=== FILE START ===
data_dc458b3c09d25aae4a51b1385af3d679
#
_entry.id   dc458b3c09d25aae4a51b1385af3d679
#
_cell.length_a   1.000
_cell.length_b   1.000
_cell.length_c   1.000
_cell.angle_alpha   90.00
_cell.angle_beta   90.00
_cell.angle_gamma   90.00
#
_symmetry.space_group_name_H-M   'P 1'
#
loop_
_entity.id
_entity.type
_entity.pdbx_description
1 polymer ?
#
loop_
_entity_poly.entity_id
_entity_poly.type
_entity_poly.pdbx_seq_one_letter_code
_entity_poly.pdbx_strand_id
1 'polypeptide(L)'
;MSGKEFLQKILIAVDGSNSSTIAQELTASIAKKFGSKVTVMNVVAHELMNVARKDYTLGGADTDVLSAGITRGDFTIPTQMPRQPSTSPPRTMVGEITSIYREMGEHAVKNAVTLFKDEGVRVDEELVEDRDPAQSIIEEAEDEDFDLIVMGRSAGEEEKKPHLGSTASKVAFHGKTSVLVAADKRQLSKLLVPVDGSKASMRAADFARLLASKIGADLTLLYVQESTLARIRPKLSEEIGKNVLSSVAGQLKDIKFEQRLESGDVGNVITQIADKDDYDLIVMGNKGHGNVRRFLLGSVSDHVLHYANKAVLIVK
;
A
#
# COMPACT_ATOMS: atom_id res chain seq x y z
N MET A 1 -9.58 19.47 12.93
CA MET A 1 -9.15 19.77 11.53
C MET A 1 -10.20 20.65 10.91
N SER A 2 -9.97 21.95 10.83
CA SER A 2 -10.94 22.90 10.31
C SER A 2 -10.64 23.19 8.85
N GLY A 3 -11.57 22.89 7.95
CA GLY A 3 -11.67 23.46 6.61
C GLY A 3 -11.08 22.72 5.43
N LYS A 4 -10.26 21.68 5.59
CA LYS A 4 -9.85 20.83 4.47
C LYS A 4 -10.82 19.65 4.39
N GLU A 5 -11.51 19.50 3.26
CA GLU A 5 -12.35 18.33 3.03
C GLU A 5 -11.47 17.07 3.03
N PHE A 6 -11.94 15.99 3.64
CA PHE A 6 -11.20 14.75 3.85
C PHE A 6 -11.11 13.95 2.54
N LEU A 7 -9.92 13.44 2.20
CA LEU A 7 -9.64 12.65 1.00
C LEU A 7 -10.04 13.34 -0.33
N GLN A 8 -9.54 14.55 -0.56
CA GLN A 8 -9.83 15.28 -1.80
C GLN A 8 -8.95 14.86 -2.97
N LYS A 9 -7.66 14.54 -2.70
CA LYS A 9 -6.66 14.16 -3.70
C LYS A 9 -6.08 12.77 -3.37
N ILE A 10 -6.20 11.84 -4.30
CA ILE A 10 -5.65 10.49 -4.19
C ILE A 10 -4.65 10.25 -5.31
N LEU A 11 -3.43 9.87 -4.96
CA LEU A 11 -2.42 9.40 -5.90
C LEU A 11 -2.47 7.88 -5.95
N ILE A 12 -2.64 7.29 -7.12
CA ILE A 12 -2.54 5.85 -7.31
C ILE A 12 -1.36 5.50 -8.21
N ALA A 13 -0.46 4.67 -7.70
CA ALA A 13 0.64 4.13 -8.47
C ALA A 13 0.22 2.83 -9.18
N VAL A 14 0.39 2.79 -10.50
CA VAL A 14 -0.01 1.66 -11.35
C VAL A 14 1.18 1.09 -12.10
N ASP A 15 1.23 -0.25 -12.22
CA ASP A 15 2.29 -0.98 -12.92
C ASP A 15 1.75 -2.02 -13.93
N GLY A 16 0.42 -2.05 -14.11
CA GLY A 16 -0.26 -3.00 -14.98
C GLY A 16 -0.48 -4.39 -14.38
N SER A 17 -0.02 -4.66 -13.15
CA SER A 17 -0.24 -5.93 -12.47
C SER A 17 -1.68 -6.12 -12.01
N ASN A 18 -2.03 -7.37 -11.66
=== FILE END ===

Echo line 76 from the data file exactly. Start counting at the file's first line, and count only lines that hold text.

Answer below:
N GLY A 16 0.42 -2.05 -14.11